I can recall sitting on the living room floor of a friend's house in summer of '92 and seeing the world premier of the video for "Lithium." I had just graduated from high school a month or two before. My friend was laughing hysterically over the title. Lithium -- a drug used to quell the mood swings of depression. She just kept laughing. I later realized it was because she had been in a psych ward at a young age and was well-acquainted with lithium herself.
Okay, so fast forward to fall of 1993 -- my sophomore year of college. The video for "Heart Shaped Box," off Nirvana's In Utero
album, was in heavy rotation. I was being swayed, finally. This was an undeniably good song. By this point, I was arts & entertainment editor of my college newspaper, and every Thursday night I'd be at the paper's office with the other 5 staff members, laying it out 'til all hours of the night. Our graphics guy, Shane, was always playing music on these nights -- stuff like Smashing Pumpkins
and Green Day
, before they went mainstream. I remember he even played the freakin' Spaghetti Incident
by Guns & Roses
. He also had In Utero
, and I used to make him play it over and over.
Another friend of mine, Matt, had In Utero
, which I borrowed. I made a copy off his (cheapskate!) and would play that back to back with Siamese Dreams
by Smashing Pumpkins (which I actually bought myself) constantly in the early winter months of 1994.
On April 8th that year, I clearly remember finishing my last class of the day and heading over to the college library to meet up with my friend Meg. We were at a table, and I was looking through the newspaper to check show times for the movie Threesome
, which opened that day. If memory serves, Meg's friend Angie came up to us and told us that Kurt Cobain had killed him self. No way.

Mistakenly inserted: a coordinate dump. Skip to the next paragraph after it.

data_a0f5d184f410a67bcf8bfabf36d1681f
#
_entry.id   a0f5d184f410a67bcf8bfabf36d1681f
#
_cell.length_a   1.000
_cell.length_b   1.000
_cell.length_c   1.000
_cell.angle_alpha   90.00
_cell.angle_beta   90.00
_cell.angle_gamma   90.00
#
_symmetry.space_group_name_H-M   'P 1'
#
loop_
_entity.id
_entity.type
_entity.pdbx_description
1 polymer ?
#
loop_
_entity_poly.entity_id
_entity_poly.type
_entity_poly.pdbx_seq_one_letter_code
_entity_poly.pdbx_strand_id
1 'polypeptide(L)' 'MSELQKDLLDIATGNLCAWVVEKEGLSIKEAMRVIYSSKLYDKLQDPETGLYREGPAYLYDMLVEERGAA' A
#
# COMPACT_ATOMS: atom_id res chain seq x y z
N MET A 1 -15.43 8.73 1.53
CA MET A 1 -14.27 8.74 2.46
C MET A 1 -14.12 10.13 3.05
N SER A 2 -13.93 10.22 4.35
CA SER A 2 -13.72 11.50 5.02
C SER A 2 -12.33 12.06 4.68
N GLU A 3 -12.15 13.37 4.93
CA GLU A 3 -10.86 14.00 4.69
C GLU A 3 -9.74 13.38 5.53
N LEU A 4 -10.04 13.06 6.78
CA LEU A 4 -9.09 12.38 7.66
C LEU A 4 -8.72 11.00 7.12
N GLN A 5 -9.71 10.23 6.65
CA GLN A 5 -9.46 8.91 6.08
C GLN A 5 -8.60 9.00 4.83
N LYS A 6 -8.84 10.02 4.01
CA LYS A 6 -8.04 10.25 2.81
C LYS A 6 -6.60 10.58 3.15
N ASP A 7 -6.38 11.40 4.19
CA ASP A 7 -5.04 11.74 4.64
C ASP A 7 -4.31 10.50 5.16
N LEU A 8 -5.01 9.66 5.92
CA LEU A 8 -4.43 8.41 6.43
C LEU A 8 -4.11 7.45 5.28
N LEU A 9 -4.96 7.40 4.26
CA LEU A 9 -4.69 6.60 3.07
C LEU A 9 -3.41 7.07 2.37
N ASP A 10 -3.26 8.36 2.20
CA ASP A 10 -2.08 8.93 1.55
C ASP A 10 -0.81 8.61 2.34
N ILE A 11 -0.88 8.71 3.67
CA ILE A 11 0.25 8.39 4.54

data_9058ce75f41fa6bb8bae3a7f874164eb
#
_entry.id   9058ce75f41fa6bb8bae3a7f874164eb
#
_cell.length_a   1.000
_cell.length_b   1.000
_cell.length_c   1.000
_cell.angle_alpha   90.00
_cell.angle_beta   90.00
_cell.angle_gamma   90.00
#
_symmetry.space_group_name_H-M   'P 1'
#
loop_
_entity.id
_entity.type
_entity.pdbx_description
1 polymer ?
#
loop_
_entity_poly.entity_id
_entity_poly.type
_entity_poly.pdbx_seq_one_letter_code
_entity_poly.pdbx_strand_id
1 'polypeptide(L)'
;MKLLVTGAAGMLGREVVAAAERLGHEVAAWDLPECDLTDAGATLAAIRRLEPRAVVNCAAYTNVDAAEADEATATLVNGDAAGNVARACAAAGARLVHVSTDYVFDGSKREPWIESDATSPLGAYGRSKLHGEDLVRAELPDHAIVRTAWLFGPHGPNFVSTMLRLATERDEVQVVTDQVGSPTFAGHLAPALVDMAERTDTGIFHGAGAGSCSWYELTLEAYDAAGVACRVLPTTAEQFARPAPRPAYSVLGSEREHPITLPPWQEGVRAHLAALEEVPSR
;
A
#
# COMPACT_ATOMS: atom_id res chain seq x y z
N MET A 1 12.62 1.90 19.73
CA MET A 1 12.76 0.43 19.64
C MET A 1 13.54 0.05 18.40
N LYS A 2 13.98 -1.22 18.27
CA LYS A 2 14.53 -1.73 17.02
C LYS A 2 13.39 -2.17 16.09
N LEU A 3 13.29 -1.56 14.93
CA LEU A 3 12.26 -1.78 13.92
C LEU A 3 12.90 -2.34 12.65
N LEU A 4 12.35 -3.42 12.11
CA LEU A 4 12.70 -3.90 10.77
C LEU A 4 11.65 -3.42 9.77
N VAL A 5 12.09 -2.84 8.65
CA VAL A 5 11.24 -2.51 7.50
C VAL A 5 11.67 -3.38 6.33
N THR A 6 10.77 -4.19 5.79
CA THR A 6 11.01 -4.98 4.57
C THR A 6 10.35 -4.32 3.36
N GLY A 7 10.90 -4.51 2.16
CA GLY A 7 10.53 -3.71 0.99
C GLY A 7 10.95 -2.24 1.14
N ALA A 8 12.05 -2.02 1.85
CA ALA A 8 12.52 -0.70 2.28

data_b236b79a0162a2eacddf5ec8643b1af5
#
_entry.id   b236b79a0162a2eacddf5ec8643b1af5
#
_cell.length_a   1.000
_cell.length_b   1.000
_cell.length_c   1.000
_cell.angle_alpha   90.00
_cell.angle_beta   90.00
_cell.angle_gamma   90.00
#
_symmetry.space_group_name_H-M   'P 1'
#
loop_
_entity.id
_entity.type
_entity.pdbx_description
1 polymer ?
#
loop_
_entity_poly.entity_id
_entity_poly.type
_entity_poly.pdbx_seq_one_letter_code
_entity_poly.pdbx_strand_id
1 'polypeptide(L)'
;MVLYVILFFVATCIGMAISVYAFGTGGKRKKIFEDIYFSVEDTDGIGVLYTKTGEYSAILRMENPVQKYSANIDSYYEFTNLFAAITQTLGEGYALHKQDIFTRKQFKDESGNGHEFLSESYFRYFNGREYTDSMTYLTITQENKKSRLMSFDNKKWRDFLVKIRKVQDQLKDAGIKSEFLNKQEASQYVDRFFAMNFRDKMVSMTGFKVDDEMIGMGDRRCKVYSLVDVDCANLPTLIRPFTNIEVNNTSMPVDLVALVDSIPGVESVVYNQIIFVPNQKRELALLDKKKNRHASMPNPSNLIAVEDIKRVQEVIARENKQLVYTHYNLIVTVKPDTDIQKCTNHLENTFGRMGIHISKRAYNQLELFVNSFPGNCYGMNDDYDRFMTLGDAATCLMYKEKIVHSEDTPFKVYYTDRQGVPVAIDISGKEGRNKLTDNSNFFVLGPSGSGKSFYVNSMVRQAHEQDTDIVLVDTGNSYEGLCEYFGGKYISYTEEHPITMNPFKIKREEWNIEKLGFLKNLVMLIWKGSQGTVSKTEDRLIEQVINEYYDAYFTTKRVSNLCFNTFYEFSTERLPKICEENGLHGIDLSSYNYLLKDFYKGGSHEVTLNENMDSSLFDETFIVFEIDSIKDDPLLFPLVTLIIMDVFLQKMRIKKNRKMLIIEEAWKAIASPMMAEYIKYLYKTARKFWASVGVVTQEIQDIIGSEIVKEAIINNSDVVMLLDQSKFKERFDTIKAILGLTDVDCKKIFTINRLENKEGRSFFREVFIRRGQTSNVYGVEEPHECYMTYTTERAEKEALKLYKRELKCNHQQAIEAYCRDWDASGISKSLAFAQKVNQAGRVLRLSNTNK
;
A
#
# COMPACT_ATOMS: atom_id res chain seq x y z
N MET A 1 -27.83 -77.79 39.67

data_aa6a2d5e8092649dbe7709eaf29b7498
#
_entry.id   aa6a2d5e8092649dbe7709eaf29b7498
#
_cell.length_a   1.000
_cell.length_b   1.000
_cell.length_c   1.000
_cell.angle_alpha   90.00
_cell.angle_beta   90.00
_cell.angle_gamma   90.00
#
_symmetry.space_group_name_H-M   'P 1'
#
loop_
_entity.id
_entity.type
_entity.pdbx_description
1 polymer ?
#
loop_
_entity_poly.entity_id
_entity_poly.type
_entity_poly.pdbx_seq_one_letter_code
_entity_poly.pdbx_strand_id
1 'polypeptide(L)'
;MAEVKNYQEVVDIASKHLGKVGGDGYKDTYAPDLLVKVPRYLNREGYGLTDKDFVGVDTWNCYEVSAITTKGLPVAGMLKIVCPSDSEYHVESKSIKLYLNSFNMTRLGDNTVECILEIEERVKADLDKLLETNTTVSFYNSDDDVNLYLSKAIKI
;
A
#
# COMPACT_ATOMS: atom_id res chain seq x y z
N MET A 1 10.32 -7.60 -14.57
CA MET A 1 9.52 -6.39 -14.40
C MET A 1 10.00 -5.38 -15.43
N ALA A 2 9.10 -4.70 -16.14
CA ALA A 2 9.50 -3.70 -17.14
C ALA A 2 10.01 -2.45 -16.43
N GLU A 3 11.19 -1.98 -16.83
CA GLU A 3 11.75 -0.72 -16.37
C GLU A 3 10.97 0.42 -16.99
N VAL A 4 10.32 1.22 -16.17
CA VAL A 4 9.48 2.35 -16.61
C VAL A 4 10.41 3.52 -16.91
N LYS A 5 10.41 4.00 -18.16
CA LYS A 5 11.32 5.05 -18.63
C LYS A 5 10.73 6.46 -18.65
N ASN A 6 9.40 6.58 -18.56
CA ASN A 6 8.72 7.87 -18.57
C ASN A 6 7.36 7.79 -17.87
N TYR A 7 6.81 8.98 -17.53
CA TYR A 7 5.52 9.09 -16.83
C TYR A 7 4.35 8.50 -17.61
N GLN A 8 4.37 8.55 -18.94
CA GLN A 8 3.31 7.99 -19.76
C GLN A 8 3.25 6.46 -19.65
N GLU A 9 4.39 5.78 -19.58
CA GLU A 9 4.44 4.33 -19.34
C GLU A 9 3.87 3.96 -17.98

He was the biggest icon of our generation, so there was no way he was going to kill himself. Bull.
Sure enough, I got in my car to drive home, and it was all over the radio. MTV and CNN were all over it when I got home and turned on the television. That was it. Wouldn't you know it. Just when I finally get into Nirvana...There have been four incidents in my life that I feel define the times I am living in
; incidents that have completely shaken me to the core and made me realize that the world is beautiful, relentless and confusing at the same time. I am in no way implying that these events are of equal importance
, but merely that they have each moved me as I've watched them unfold.
They are, chronologically: 1. The burning of the Branch Davidian compound in Waco, Texas in 1993
2. The discovery of Kurt Cobain's suicide on April 8, 1994
3. The Columbine High School shootings in spring of 1999
4. September 11, 2001
Over the years, I discovered what I had been missing with all of Nirvana's recordings. I've read a few books on the band. I have the boxed set which came out in November last year. I recently got the documentary on the making of Nevermind
, which is excellent. Not a week goes by where I don't play some Nirvana songs on my iPod on the drive home from work or on a walk around the UCLA campus, and my favorites are always changing. At the moment they are "Drain You," "Marigold," "Pennyroyal Tea" and "You Know You're Right."
I feel intrinsically linked to this music. It's a part of me. It's a part of my whole generation. It's not for everyone, I guess. But, for me, well --
I always knew it would come to this.